When the very first cohort of rehabilitation counseling students at the University of South Florida (USF) graduated, among them was Erio Alvarez, a recent veteran whose degree would advance his trailblazing career in corrections.
Alvarez was born and raised in Tampa. After receiving his Bachelor of Science in Psychology with minors in biology, sociology, and English from the University of Tampa in 1963, Alvarez joined the Florida Probation and Parole Commission, which later became known as the Florida Department of Corrections. Three years later, he was drafted into the Army and was assigned to the 3rd Armor Division, 45th Medical Battalion. As part of the Mental Health Consultation Service, he reported to the division psychiatrist and social work officer. There, with supervision and support, he assisted soldiers in mental distress and gained experience, at just 24 years old, that he describes as “invaluable.”
When his military service ended, Alvarez returned home and to his job in corrections and was eager to begin graduate school at USF. His roadblock? The Graduate Record Examination, or GRE. Because of his score, Alvarez was turned away from the psychology and sociology departments; however, his persistence brought him to a new, better suited program called Rehabilitation Counseling.
“I met with Dr. Cal Pinkard, the program director, and learned that the program was exactly what I was looking for,” says Alvarez. “They were enthusiastic and wanted to do ‘people stuff.’ That was what I wanted, too, to be hands-on in my chosen field of community corrections.”
While rehabilitation counseling courses later moved to the College of Social Science on the Tampa campus, the first class Alvarez took was held in a small conference room on USF’s St. Petersburg campus. He recalls using reel-to-reel tape recorders to document group counseling sessions that would be reviewed and critiqued in class as part of the interactive learning style he enjoyed.
“The entire program was challenging, engaging, informative – just dynamite,” says Alvarez. “There was a heavy emphasis on counseling and group counseling. I was already doing group sessions with offenders before I started in the program, and it just added to my knowledge and skills.”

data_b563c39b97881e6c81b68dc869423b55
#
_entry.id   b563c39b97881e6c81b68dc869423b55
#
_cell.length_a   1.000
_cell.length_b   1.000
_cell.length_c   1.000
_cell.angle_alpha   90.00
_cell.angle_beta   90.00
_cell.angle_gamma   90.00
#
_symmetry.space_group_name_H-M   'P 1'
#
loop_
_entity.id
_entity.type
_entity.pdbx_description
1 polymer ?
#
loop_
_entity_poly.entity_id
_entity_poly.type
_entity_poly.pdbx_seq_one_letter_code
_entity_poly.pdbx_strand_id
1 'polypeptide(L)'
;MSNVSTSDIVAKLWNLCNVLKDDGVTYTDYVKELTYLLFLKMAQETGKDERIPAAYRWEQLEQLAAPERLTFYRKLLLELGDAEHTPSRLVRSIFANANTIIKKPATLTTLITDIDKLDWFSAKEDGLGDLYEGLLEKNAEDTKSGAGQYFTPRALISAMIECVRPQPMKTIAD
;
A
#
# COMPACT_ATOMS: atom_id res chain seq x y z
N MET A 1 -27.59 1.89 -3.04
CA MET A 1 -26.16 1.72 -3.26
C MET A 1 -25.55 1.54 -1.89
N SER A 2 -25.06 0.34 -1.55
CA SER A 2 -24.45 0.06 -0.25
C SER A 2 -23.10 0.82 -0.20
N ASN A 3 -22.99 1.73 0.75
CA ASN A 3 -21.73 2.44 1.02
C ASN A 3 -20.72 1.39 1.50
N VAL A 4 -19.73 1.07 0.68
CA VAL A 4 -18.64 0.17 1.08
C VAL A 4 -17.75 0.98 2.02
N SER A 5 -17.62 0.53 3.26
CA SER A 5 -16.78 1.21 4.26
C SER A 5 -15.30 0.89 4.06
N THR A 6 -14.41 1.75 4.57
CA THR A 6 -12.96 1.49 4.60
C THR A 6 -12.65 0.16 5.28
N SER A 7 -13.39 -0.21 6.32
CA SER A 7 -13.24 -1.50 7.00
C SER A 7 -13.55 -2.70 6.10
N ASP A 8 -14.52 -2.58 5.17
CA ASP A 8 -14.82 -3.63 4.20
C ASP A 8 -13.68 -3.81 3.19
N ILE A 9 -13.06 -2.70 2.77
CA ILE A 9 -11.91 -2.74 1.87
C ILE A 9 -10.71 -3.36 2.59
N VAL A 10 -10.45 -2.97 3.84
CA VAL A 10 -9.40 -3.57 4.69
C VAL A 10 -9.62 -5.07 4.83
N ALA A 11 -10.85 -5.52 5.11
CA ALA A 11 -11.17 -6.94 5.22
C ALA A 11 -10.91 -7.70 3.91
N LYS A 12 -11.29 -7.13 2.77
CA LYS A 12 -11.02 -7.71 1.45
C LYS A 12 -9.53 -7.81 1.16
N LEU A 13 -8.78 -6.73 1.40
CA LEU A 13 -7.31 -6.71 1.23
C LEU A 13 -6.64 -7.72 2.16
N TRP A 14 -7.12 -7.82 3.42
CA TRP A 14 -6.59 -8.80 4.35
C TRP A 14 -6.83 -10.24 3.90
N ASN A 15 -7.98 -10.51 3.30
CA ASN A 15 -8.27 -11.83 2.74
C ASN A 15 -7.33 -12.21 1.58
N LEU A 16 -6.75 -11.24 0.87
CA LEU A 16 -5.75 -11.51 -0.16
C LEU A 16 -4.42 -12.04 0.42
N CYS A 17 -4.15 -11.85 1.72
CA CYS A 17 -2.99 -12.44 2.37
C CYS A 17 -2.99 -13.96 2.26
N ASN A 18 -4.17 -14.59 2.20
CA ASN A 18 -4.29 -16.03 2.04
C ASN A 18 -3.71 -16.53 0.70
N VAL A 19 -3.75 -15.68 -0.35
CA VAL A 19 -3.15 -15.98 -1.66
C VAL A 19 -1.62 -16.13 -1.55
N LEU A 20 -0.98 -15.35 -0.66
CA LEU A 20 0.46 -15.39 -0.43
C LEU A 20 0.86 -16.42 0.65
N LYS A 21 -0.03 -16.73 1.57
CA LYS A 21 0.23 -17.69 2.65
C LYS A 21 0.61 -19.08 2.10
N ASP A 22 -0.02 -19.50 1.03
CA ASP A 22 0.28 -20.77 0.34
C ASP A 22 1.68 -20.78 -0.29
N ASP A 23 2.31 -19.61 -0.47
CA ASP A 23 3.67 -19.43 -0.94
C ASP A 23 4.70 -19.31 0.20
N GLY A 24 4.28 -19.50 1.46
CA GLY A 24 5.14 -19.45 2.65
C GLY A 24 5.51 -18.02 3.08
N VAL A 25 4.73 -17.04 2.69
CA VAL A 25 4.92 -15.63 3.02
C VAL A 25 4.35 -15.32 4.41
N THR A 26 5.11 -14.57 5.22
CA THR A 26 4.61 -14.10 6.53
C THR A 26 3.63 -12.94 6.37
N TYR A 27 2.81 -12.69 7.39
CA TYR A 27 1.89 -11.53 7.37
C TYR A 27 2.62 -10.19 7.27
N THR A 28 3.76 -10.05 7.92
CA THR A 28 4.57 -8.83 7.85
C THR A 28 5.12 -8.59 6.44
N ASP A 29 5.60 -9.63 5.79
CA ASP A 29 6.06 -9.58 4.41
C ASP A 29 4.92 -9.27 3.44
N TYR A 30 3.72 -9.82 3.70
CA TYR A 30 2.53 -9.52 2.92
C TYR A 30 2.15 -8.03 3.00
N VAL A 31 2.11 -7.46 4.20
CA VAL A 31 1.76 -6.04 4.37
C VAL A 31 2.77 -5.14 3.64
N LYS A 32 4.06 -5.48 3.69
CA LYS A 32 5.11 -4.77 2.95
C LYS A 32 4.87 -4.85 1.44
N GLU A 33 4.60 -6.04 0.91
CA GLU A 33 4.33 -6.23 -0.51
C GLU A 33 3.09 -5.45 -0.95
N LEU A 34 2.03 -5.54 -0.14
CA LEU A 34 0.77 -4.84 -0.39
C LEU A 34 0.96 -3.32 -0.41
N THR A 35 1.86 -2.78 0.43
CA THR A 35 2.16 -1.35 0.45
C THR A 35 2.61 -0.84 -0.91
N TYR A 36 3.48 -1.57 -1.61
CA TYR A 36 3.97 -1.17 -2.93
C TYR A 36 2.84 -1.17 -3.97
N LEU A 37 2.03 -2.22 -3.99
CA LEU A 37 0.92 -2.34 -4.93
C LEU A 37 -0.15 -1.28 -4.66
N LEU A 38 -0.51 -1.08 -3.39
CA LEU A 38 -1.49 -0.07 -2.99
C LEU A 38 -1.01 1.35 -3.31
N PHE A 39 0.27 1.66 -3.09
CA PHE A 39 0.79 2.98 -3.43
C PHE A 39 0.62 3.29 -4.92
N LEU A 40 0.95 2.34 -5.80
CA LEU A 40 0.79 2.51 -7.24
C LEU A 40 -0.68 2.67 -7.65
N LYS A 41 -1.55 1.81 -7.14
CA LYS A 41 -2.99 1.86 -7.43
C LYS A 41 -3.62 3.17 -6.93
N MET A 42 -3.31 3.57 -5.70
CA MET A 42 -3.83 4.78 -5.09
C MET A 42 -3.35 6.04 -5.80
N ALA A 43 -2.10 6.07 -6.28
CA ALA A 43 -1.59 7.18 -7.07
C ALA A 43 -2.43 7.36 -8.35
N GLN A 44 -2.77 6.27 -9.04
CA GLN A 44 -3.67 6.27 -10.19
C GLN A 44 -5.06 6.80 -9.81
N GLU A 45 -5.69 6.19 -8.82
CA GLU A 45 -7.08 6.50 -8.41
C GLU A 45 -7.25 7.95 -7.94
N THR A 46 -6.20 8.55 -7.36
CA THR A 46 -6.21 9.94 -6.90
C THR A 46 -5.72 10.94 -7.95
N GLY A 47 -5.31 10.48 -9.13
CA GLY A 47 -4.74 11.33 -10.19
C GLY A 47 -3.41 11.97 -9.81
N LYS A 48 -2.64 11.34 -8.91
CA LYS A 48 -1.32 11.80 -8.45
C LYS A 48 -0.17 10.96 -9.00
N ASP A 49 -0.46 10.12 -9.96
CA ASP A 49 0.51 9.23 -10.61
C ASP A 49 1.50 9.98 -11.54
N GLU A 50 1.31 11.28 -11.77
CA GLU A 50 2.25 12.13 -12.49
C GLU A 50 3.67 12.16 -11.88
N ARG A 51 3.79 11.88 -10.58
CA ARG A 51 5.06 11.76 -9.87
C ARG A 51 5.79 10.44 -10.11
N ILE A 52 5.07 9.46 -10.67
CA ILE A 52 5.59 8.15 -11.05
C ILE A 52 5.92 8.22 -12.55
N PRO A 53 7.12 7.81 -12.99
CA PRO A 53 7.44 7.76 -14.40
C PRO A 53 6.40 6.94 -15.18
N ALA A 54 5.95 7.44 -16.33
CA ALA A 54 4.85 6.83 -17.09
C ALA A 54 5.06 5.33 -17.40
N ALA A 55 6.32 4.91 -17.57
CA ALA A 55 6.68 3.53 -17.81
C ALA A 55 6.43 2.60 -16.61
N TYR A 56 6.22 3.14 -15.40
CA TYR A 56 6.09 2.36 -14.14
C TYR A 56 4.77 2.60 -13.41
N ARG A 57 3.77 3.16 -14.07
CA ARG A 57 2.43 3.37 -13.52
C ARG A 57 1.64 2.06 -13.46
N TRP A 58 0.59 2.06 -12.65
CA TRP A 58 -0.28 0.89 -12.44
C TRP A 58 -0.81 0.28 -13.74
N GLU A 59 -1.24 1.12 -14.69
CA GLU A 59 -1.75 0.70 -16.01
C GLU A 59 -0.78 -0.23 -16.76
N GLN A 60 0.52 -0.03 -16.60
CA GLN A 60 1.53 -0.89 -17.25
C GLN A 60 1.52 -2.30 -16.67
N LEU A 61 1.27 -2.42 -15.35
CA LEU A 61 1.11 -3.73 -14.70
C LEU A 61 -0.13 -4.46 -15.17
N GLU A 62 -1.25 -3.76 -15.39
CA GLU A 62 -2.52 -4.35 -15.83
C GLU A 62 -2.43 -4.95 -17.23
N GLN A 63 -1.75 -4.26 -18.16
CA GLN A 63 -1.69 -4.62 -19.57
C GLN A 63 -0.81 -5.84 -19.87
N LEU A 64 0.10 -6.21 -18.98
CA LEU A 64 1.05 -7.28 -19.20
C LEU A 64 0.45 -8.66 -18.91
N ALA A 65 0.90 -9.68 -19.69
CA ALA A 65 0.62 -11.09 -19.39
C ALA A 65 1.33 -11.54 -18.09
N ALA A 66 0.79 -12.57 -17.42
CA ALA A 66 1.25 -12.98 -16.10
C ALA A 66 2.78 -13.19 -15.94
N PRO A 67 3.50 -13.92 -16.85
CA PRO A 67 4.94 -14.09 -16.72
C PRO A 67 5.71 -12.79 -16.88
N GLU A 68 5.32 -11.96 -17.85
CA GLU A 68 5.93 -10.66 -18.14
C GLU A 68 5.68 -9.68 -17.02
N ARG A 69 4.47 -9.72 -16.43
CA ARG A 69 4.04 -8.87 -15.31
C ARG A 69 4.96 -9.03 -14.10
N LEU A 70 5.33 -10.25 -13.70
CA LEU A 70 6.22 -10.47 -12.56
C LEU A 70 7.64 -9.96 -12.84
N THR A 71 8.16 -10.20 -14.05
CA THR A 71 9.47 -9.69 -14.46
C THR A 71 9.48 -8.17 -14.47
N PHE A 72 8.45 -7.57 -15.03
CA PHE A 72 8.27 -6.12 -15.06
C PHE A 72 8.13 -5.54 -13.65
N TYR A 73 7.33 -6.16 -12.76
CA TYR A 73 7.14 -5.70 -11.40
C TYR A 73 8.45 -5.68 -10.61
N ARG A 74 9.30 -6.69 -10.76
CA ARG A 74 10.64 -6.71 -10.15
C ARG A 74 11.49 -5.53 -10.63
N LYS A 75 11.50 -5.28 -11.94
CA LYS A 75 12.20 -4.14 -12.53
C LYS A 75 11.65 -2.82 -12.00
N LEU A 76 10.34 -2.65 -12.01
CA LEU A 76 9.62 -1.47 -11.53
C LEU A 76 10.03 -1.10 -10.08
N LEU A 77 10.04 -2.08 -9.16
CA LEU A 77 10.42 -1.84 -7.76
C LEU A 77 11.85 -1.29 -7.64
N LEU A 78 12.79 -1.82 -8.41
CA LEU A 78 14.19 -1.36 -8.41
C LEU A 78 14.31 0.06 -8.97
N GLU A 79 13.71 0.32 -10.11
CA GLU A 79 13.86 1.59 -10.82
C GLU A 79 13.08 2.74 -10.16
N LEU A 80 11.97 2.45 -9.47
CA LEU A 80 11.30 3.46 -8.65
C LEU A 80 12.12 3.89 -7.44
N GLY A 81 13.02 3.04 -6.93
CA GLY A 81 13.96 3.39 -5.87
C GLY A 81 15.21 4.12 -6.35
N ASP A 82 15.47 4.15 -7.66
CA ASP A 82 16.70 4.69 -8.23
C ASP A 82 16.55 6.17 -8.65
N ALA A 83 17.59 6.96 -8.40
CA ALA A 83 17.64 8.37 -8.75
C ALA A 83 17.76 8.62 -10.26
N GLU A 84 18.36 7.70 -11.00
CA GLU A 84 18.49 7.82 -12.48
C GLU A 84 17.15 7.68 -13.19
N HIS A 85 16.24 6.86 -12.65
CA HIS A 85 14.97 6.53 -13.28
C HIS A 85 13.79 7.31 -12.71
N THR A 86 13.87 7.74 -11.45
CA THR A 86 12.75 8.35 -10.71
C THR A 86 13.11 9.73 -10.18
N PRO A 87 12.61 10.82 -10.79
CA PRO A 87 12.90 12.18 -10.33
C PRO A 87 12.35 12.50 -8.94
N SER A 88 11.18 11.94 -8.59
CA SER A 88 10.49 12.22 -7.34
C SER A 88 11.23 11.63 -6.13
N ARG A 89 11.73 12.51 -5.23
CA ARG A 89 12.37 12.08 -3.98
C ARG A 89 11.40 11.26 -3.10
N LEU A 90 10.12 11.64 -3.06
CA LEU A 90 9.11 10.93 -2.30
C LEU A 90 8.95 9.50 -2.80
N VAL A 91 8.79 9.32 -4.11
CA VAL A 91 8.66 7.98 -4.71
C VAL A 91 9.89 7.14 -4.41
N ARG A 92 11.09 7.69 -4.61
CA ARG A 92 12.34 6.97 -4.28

Alvarez used his undergraduate education, work experience, and military background to establish the first halfway house for offenders in Florida operated by a state agency. His master’s degree in rehabilitation counseling enhanced his clinical and operational skills that led to several innovative initiatives, including the expansion of the halfway house to include female professionals and residents, making it the first co-ed program in the state. Alvarez’ 43-year career included various leadership roles in community corrections and culminated in the role of criminal justice specialist for Hillsborough County government.
“My interest was always about people,” says Alvarez. “The master’s degree in rehabilitation counseling further showed me the importance of that and why it was also so important to be an advocate for offenders. It was important to give offenders the opportunity to succeed but also hold them accountable."
He recalls the various ways he supported offenders in their time of need: driving a newly released prisoner to get an identification card required for a job, making connections in the community that would help offenders find jobs and other resources, and fighting for educational opportunities to set them up for success.
Today, USF’s Clinical Rehabilitation and Mental Health Counseling (CRMHC) program is celebrating its 50th anniversary, and Alvarez is enjoying a well-deserved retirement. Although much has changed over the past five decades, the importance of this program has not, according to Alvarez.
“As I look around and see the need for people to have skilled and caring professionals to talk to, I see we still need this valuable profession,” he says. “I hope you can tell I had the best experience in the Rehabilitation Counseling program. It made me a better professional.”